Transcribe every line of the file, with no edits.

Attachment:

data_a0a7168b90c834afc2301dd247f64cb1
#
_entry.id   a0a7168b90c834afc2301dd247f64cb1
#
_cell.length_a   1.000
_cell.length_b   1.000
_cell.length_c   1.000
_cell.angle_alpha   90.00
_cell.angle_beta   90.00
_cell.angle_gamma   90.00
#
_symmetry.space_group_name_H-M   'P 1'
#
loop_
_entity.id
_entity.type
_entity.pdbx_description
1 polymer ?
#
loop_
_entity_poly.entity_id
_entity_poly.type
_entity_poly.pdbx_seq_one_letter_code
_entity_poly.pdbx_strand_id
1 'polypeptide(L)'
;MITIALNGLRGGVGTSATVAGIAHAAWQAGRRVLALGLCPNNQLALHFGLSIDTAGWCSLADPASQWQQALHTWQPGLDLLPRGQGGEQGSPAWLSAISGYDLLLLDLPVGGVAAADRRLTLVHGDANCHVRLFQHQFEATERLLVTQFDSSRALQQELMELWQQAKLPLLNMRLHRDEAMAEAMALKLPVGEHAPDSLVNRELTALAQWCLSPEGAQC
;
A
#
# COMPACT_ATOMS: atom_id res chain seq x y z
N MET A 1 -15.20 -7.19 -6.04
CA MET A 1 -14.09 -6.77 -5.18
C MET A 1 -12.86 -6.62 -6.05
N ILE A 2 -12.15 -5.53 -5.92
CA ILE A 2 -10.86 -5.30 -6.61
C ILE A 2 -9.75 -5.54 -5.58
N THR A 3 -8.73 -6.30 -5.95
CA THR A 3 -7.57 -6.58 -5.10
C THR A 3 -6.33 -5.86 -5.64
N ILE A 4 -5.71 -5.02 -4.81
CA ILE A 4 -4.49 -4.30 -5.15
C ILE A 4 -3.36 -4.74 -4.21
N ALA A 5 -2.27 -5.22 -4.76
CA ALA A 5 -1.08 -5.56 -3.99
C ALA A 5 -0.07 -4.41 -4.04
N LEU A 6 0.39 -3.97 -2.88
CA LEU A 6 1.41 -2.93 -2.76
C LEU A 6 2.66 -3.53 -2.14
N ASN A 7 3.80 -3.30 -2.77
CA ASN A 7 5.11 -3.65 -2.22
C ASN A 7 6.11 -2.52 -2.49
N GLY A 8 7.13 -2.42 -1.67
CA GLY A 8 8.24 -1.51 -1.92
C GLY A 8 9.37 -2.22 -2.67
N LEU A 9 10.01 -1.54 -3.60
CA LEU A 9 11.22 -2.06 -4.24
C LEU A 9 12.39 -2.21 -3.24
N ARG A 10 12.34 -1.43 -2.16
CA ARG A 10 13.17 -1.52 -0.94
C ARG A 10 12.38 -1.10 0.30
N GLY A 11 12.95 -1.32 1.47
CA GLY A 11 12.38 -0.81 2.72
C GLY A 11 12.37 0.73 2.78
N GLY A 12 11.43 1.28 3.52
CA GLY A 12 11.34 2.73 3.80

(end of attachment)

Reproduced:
data_a0a7168b90c834afc2301dd247f64cb1
#
_entry.id   a0a7168b90c834afc2301dd247f64cb1
#
_cell.length_a   1.000
_cell.length_b   1.000
_cell.length_c   1.000
_cell.angle_alpha   90.00
_cell.angle_beta   90.00
_cell.angle_gamma   90.00
#
_symmetry.space_group_name_H-M   'P 1'
#
loop_
_entity.id
_entity.type
_entity.pdbx_description
1 polymer ?
#
loop_
_entity_poly.entity_id
_entity_poly.type
_entity_poly.pdbx_seq_one_letter_code
_entity_poly.pdbx_strand_id
1 'polypeptide(L)'
;MITIALNGLRGGVGTSATVAGIAHAAWQAGRRVLALGLCPNNQLALHFGLSIDTAGWCSLADPASQWQQALHTWQPGLDLLPRGQGGEQGSPAWLSAISGYDLLLLDLPVGGVAAADRRLTLVHGDANCHVRLFQHQFEATERLLVTQFDSSRALQQELMELWQQAKLPLLNMRLHRDEAMAEAMALKLPVGEHAPDSLVNRELTALAQWCLSPEGAQC
;
A
#
# COMPACT_ATOMS: atom_id res chain seq x y z
N MET A 1 -15.20 -7.19 -6.04
CA MET A 1 -14.09 -6.77 -5.18
C MET A 1 -12.86 -6.62 -6.05
N ILE A 2 -12.15 -5.53 -5.92
CA ILE A 2 -10.86 -5.30 -6.61
C ILE A 2 -9.75 -5.54 -5.58
N THR A 3 -8.73 -6.30 -5.95
CA THR A 3 -7.57 -6.58 -5.10
C THR A 3 -6.33 -5.86 -5.64
N ILE A 4 -5.71 -5.02 -4.81
CA ILE A 4 -4.49 -4.30 -5.15
C ILE A 4 -3.36 -4.74 -4.21
N ALA A 5 -2.27 -5.22 -4.76
CA ALA A 5 -1.08 -5.56 -3.99
C ALA A 5 -0.07 -4.41 -4.04
N LEU A 6 0.39 -3.97 -2.88
CA LEU A 6 1.41 -2.93 -2.76
C LEU A 6 2.66 -3.53 -2.14
N ASN A 7 3.80 -3.30 -2.77
CA ASN A 7 5.11 -3.65 -2.22
C ASN A 7 6.11 -2.52 -2.49
N GLY A 8 7.13 -2.42 -1.67
CA GLY A 8 8.24 -1.51 -1.92
C GLY A 8 9.37 -2.22 -2.67
N LEU A 9 10.01 -1.54 -3.60
CA LEU A 9 11.22 -2.06 -4.24
C LEU A 9 12.39 -2.21 -3.24
N ARG A 10 12.34 -1.43 -2.16
CA ARG A 10 13.17 -1.52 -0.94
C ARG A 10 12.38 -1.10 0.30
N GLY A 11 12.95 -1.32 1.47
CA GLY A 11 12.38 -0.81 2.72
C GLY A 11 12.37 0.73 2.78
N GLY A 12 11.43 1.28 3.52
CA GLY A 12 11.34 2.73 3.80